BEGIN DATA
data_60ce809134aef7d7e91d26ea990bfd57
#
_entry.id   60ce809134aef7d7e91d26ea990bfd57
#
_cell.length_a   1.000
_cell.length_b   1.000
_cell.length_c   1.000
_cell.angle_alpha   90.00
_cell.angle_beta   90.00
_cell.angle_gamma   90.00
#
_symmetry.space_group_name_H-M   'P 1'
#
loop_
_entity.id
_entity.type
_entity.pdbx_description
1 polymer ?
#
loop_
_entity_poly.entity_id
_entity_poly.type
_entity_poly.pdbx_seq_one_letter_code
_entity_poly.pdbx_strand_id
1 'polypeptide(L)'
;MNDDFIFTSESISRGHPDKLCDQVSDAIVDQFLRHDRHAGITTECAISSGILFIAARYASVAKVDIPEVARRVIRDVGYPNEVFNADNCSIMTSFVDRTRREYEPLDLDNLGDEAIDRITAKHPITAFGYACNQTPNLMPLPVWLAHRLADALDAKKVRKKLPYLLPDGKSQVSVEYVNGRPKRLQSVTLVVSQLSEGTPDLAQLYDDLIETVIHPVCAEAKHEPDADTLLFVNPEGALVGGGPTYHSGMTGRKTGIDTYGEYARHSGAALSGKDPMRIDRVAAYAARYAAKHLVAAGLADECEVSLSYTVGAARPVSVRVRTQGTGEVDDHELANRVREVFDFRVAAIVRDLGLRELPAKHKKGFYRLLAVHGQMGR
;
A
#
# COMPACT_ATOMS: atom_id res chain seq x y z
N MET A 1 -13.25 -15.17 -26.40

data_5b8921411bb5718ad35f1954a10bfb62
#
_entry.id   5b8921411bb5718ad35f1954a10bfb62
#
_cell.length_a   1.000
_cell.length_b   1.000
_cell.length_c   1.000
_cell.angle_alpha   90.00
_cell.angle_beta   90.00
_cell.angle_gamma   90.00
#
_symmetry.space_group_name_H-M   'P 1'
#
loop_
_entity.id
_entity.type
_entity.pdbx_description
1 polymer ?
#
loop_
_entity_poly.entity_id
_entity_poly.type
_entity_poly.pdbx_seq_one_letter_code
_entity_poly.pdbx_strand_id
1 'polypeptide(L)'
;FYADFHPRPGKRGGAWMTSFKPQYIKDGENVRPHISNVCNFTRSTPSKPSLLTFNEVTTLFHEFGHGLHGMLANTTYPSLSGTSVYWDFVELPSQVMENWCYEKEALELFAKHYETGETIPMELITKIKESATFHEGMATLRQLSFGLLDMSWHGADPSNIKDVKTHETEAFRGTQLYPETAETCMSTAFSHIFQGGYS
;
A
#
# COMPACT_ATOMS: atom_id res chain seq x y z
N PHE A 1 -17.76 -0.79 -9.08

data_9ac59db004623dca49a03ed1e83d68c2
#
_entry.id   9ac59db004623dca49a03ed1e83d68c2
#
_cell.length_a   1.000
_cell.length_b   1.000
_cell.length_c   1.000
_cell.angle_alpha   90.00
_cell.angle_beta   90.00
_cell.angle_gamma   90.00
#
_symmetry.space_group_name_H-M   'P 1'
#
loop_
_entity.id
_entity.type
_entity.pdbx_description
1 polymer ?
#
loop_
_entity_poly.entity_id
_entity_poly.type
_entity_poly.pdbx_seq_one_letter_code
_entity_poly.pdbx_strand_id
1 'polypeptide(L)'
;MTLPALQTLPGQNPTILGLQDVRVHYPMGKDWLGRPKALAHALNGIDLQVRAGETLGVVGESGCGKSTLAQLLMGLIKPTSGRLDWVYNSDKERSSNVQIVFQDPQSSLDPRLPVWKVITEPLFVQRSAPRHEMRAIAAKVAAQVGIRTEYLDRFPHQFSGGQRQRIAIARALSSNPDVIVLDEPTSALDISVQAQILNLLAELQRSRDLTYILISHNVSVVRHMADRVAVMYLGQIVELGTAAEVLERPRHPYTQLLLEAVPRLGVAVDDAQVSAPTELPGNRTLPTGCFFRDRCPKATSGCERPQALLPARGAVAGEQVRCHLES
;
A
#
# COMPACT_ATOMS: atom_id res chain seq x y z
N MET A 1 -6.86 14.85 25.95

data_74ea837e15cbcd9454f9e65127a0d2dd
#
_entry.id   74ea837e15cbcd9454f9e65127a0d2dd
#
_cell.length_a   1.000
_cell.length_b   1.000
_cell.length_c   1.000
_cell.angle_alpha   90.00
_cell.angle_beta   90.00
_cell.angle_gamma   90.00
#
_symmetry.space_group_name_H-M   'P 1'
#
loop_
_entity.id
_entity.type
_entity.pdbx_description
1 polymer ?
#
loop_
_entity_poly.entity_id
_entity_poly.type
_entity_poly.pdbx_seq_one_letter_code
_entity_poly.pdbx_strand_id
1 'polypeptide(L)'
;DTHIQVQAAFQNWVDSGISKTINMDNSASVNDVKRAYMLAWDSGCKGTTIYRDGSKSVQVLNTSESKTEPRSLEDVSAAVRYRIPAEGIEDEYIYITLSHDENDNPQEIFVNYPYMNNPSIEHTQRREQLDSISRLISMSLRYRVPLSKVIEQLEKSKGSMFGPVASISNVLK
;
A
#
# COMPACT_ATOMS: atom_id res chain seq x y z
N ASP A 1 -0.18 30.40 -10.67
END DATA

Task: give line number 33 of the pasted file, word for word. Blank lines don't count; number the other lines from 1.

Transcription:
#